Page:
“I think it’s terrible what he’s done to his family, and I’ve lost a lot of respect for him, but—Yes, I still like him. There’s still a good man in there somewhere,” my father said.

“You going to help him? You should, Dad. He needs your help. He’s probably sorry for what he did, but he needs your help.”

My father leaned forward again. “Anything I say won’t be of much help.”


“Ed broke the rules—of marriage and the Church. He betrayed his family and friends. Like it or not, the Church doesn’t recognize divorce.”

“That’s stupid,” I said.

“Maybe. Maybe the rules will change someday, but not today and not tomorrow. If Ed wants to get married in a church, he’ll have to go somewhere else.”

“Las Vegas?” I said, remembering Wayne ’s recommendation.

It caught Dad off-guard. He shook his head dismissively. In a softer voice he said, “Look at it this way, David: you can’t hurt people who like you and love you and then still expect favors from them.”

“He didn’t hurt me,” I said. “He did something wrong, but he didn’t do it to me.”

“That doesn’t make it right,” Dad said.


After lunch, my father walked to the Holy Trinity rectory, and I walked to Joey Wicklund’s house. Joey, Wayne, and I worked on answers to study questions for Julius Caesar while we munched hot dogs and chips, drank root beer, and watched the Bears maul the Eagles 34–14. “They’re done,” Wayne said of our favorite football team. “They’re cooked.”

For some reason, Wayne’s remark made me wonder if my father had persuaded Father Hepplewhite to change his mind. Probably not, and I laughed to myself as I imagined Father Hepplewhite, dressed in a hooded black robe, directing servants to immerse Ed Outerbridge, arms tied behind his back, in a bubbling caldron. In my fantasy, Hepplewhite stood somber, a thin, slight smile on his face as he watched Ed suffer. As quickly as I imagined that scene, though, I banished it. In having that fantasy, I had betrayed Ed. He had always treated me as a friend. I should defend him as my father was attempting to do this very minute. But how could I accomplish that?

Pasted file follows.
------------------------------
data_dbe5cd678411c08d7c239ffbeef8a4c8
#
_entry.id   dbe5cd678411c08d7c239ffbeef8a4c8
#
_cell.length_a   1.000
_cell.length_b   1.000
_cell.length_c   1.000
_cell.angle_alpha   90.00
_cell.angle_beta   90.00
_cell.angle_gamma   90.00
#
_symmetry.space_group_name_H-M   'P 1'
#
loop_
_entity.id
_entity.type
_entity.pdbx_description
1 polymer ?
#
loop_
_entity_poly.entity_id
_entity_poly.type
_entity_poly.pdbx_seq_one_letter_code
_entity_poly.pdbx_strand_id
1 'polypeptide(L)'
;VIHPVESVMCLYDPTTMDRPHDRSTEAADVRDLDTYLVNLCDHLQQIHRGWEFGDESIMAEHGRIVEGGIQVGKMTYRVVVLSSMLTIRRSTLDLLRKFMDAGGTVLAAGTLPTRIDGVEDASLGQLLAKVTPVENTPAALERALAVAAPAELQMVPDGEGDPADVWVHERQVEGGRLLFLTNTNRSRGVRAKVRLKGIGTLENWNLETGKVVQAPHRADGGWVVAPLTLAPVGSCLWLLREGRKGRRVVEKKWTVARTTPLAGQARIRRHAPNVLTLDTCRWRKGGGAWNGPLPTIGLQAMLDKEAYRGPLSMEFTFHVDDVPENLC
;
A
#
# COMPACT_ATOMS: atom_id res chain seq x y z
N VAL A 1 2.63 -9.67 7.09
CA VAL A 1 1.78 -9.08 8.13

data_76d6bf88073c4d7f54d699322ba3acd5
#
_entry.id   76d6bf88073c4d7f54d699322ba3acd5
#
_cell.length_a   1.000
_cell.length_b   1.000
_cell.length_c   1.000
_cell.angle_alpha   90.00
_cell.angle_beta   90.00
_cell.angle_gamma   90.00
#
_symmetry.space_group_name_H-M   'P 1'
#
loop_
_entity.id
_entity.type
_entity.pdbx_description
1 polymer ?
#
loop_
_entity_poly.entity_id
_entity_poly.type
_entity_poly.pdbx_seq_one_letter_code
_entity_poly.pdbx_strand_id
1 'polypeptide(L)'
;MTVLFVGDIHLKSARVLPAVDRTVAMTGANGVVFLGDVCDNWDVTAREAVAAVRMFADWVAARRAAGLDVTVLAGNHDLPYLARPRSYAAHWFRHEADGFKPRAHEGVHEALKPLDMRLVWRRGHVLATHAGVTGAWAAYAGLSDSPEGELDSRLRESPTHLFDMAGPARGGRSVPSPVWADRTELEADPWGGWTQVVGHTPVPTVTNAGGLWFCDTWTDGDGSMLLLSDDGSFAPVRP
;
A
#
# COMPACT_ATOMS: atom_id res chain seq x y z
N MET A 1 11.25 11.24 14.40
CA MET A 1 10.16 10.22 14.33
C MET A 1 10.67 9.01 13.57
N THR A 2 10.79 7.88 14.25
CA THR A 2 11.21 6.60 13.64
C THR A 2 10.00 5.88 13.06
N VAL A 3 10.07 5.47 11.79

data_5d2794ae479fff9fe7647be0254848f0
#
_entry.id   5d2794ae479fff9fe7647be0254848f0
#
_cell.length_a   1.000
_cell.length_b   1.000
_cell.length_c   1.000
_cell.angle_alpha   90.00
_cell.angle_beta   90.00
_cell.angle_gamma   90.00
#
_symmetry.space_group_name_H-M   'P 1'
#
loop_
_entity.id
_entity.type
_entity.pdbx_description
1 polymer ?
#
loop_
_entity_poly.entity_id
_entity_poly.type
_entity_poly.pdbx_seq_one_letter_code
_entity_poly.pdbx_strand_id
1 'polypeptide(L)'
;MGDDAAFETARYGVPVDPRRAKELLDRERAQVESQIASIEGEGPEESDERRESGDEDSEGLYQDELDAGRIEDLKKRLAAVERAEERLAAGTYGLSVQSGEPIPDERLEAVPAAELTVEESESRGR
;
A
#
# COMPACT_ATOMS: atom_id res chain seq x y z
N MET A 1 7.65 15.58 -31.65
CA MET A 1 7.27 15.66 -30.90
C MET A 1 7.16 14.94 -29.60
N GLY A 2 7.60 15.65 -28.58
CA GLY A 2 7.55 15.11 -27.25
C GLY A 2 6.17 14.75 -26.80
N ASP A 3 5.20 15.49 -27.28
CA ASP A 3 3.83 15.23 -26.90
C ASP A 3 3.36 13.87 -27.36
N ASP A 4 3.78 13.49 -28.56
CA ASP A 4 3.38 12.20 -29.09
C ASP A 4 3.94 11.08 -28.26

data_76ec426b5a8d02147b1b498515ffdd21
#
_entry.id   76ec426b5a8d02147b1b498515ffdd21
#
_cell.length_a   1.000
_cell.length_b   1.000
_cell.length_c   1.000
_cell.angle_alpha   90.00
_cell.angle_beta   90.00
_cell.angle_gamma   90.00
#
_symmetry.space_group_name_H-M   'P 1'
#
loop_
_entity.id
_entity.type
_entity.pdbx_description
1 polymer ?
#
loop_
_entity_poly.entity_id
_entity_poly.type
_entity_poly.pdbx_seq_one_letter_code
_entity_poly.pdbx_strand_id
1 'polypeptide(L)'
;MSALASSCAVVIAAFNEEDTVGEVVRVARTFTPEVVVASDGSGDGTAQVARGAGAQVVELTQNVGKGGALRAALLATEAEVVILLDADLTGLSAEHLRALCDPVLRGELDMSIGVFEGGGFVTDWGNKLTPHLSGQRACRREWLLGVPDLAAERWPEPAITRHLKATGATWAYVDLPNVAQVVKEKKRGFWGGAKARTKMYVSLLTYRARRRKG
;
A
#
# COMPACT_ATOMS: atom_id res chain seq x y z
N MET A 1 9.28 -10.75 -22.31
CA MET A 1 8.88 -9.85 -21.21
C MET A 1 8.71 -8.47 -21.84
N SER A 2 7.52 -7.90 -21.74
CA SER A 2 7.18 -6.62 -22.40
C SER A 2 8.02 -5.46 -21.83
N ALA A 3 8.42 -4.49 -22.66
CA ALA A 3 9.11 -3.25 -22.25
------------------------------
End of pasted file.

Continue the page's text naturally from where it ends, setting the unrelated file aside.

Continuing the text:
“My dad’s talking to Hepplewhite about Ed Outerbridge,” I said to Joey and Wayne after we reviewed for the test. I explained the favor Ed had asked of my father.

“Good luck with that,” Wayne said.

We sat on the rug in Joey’s den, our English textbook, three-ring notebooks, a bowl of pretzels in front of us, root beers beside us. On the table-model TV behind Joey, two Philadelphia Eagles play-by-play announcers reviewed the team’s sad performance.

Wayne munched on a couple pretzels. “Like I told you guys,” he said, “he oughta take Stiles to Vegas, marry her there, get it over with, then go play the slots.”

Joey sniffed. He gulped some root beer, belched, and then said, “Maybe he’ll get lucky.”

“He already got lucky,” Wayne commented.

We snickered at that.

I then asked my friends a question I had never asked them before: “Do you guys believe in God?”

“When did you become so philosophical, Harper?” Wayne said. He sat up and folded his arms, his back against a wing-back, blue slip-covered chair.

“Harper’s always been philosophical,” Joey told him. “Don’t you remember the stuff he asked Mr. Newk? About where God lived an’ all?”

I went along with Joey’s kidding, and then I said, “Look, you guys: we go to Sunday School, but what the heck do we learn there? Same stuff we’ve heard in church all our life. We’re supposed to believe in God. But what is He? Where is He? What’s the proof?”

Wayne nodded. “I dunno, but I do believe we’re gonna have this test tomorrow. If we don’t have a snow day.”

“You’re right,” I said. “You don’t know for sure about God, and I sure as hell don’t know for sure. What about you?” I asked Joey.

Me neither. My parents’ve said I gotta go to church till I’m eighteen. After that, I make up my own mind.”

“That’s what I’m trying to do,” I told them. “Make up my own mind.”

“Let us know what you find out,” Wayne said.

“Never mind,” I said. “Thanks for all your help.”

“Anytime,” Joey said.


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John T. Hitchner was raised in Pitman, New Jersey, graduated from Glassboro State College (now Rowan University) and from Dartmouth College. He has also studied at the University of Bath in the United Kingdom. He presently teaches Creative Writing and Coming of Age in War and Peace at Keene State College, in Keene, New Hampshire. His poetry has been published in several journals, including the Anthology of New England Writers, the Aurorean, Clark Street Review, Tar Wolf Review, Paper Street, and Poet’s Ink. His chapbook, Not Far From Here, was recently published by Scars Publications. His short fiction has appeared in First Class, Lunch Hour Stories, Ginosko, and most recently in Timber Creek Review.